There is no doubt that every reference to angels in Scripture is in the masculine gender. The Greek word for “angel” in the New Testament, angelos, is in the masculine form. In fact, a feminine form of angelos does not exist. There are three genders in grammar—masculine (he, him, his), feminine (she, her, hers), and neuter (it, its). Angels are never referred to in any gender other than masculine. In the many appearances of angels in the Bible, never is an angel referred to as “she” or “it.” Furthermore, when angels appeared, they were always dressed as human males (Genesis 18:2, 16; Ezekiel 9:2). No angel ever appears in Scripture dressed as a female.
The only named angels in the Bible—Michael and Gabriel—are referred to in the masculine. “Michael and his angels” (Revelation 12:7); “Mary was greatly troubled at his [Gabriel’s] words” (Luke 1:29). Other references to angels are always in the masculine gender. In Judges 6:21, the angel holds a staff in “his” hand. Zechariah asks an angel a question and reports that “he” answered (Zechariah 1:19). The angels in Revelation are all spoken of as “he” and their possessions as “his” (Revelation 10:1, 5; 14:19; 16:2, 4, 17; 19:17; 20:1). The devil, whom we assume is a fallen angel, is also referred to in masculine terms: he is a “father” in John 8:44.
Some people point to Zechariah 5:9 as an example of female angels. That verse says, “Then I looked up—and there before me were two women, with the wind in their wings! They had wings like those of a stork, and they lifted up the basket between heaven and earth.” The problem is that the “women” in this prophetic vision are not called angels. They are called nashiym (“women”), as is the woman in the basket representing wickedness in verses 7 and 8. By contrast, the angel that Zechariah was speaking to is called a malak, a completely different word meaning “angel” or “messenger.” The fact that the women have wings in Zechariah’s vision might suggest angels to our minds, but we must be careful about going beyond what the text actually says. A vision does not necessarily depict actual beings or objects—consider the huge flying scroll Zechariah sees earlier in the same chapter (Zechariah 5:1–2).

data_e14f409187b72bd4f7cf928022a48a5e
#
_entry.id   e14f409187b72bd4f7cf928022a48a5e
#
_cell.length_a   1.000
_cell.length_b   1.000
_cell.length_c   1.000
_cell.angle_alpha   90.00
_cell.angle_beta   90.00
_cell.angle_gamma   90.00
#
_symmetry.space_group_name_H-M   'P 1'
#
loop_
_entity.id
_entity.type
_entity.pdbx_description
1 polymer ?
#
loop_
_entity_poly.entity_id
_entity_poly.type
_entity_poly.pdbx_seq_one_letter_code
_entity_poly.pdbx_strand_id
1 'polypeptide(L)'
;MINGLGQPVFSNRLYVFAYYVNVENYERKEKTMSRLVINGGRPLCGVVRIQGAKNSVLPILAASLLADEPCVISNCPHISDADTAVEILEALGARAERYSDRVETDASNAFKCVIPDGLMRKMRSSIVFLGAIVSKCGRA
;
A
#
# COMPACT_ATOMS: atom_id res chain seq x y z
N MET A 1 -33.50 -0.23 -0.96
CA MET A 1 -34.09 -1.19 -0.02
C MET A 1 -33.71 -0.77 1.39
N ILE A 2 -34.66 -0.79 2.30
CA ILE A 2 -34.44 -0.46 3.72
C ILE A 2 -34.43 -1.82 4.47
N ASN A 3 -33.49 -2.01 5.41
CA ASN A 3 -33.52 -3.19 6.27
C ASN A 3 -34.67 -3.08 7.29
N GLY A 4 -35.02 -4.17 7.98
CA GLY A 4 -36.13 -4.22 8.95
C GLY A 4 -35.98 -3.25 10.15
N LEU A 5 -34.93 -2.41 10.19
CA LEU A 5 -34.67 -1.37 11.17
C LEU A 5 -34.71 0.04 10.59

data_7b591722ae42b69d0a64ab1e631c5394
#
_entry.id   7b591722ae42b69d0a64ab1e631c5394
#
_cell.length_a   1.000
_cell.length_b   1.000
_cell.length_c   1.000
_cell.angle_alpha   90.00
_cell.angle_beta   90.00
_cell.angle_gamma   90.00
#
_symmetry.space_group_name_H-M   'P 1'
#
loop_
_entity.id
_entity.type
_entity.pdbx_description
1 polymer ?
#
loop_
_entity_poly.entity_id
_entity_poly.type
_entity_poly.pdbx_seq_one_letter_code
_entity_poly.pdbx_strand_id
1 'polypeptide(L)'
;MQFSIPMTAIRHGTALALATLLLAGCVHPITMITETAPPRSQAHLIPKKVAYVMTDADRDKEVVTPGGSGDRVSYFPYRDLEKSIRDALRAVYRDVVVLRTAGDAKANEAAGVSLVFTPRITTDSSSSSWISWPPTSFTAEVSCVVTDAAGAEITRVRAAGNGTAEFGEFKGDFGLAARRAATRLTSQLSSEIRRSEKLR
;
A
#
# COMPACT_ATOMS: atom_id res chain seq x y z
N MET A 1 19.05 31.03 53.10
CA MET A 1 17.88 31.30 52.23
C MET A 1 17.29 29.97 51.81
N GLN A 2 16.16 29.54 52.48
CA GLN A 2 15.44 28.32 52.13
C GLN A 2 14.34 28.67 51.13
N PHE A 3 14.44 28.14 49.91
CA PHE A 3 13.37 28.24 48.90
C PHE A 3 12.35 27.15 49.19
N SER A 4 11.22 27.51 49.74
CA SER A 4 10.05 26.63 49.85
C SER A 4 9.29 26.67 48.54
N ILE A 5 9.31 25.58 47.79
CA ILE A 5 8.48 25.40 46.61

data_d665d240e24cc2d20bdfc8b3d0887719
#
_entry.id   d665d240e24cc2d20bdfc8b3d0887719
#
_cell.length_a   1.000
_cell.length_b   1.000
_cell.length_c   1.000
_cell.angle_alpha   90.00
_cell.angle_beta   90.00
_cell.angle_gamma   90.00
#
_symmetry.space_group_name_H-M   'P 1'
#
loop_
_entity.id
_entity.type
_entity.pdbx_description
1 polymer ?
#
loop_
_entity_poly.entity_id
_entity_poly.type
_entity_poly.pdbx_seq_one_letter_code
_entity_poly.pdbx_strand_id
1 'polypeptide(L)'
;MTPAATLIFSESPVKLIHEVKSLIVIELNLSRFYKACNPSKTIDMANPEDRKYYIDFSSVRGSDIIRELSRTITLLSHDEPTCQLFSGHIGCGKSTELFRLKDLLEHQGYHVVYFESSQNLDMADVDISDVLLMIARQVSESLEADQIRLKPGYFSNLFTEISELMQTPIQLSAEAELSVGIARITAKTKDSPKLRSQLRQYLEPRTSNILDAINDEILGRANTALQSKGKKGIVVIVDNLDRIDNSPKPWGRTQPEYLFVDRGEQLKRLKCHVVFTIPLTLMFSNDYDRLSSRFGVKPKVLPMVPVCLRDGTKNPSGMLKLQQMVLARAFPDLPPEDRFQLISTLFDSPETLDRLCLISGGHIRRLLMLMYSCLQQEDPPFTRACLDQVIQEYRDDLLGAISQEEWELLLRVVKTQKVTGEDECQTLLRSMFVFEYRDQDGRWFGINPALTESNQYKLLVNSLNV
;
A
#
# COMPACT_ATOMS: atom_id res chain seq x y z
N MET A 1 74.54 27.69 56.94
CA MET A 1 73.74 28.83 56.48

The confusion about genderless angels comes from a misreading of Matthew 22:30, which states that there will be no marriage in heaven because we “will be like the angels in heaven.” The fact that there will be no marriage has led some to believe that angels are “sexless” or genderless because (the thinking goes) the purpose of gender is procreation and, if there is to be no marriage and no procreation, there is no need for gender. But this is a leap that cannot be proven from the text. The fact that there is no marriage does not necessarily mean there is no gender. The many references to angels as males contradict the idea of genderless angels. Angels do not marry, but we can’t make the leap from “no marriage” to “no gender.”
Gender in language, then, is not to be understood strictly in terms of sexuality. Rather, the masculine gender pronouns applied to spirit beings throughout Scripture are more a reference to authority than to sex. God always refers to Himself in the masculine. The Holy Spirit is never described as an “it.” God is personal and authoritative—thus, the personal pronouns in the masculine gender. It would simply be inappropriate to refer to heavenly beings as anything other than masculine because of the authority God has granted to them to wield His power (2 Kings 19:35), carry His messages (Luke 2:10), and represent Him on earth.
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